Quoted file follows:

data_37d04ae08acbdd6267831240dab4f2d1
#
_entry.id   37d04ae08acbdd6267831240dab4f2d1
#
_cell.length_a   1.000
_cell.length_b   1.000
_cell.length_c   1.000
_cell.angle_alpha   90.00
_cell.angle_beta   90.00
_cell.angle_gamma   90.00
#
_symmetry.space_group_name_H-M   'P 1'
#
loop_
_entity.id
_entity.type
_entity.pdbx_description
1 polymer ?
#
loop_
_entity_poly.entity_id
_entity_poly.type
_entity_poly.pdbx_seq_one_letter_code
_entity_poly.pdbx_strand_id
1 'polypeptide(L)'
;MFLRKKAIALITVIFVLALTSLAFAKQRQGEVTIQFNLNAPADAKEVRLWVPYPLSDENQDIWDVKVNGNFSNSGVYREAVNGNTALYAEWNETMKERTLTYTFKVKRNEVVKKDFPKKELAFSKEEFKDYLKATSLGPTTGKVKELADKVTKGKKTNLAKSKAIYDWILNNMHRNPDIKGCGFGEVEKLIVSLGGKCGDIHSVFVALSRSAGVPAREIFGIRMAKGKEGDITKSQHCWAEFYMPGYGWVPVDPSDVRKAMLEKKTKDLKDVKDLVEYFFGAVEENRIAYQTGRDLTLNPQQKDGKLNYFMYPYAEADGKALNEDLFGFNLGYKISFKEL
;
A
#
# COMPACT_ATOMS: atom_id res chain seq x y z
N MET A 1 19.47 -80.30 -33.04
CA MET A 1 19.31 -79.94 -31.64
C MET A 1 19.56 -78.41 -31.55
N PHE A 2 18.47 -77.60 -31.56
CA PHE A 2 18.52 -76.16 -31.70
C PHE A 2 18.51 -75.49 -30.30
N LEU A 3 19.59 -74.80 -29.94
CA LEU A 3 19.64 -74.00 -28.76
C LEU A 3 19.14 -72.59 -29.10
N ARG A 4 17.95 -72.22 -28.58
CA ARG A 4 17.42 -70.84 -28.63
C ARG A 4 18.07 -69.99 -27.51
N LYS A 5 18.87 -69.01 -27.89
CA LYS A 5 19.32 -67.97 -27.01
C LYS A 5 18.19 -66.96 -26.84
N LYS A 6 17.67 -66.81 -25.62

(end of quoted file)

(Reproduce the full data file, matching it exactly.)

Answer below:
data_37d04ae08acbdd6267831240dab4f2d1
#
_entry.id   37d04ae08acbdd6267831240dab4f2d1
#
_cell.length_a   1.000
_cell.length_b   1.000
_cell.length_c   1.000
_cell.angle_alpha   90.00
_cell.angle_beta   90.00
_cell.angle_gamma   90.00
#
_symmetry.space_group_name_H-M   'P 1'
#
loop_
_entity.id
_entity.type
_entity.pdbx_description
1 polymer ?
#
loop_
_entity_poly.entity_id
_entity_poly.type
_entity_poly.pdbx_seq_one_letter_code
_entity_poly.pdbx_strand_id
1 'polypeptide(L)'
;MFLRKKAIALITVIFVLALTSLAFAKQRQGEVTIQFNLNAPADAKEVRLWVPYPLSDENQDIWDVKVNGNFSNSGVYREAVNGNTALYAEWNETMKERTLTYTFKVKRNEVVKKDFPKKELAFSKEEFKDYLKATSLGPTTGKVKELADKVTKGKKTNLAKSKAIYDWILNNMHRNPDIKGCGFGEVEKLIVSLGGKCGDIHSVFVALSRSAGVPAREIFGIRMAKGKEGDITKSQHCWAEFYMPGYGWVPVDPSDVRKAMLEKKTKDLKDVKDLVEYFFGAVEENRIAYQTGRDLTLNPQQKDGKLNYFMYPYAEADGKALNEDLFGFNLGYKISFKEL
;
A
#
# COMPACT_ATOMS: atom_id res chain seq x y z
N MET A 1 19.47 -80.30 -33.04
CA MET A 1 19.31 -79.94 -31.64
C MET A 1 19.56 -78.41 -31.55
N PHE A 2 18.47 -77.60 -31.56
CA PHE A 2 18.52 -76.16 -31.70
C PHE A 2 18.51 -75.49 -30.30
N LEU A 3 19.59 -74.80 -29.94
CA LEU A 3 19.64 -74.00 -28.76
C LEU A 3 19.14 -72.59 -29.10
N ARG A 4 17.95 -72.22 -28.58
CA ARG A 4 17.42 -70.84 -28.63
C ARG A 4 18.07 -69.99 -27.51
N LYS A 5 18.87 -69.01 -27.89
CA LYS A 5 19.32 -67.97 -27.01
C LYS A 5 18.19 -66.96 -26.84
N LYS A 6 17.67 -66.81 -25.62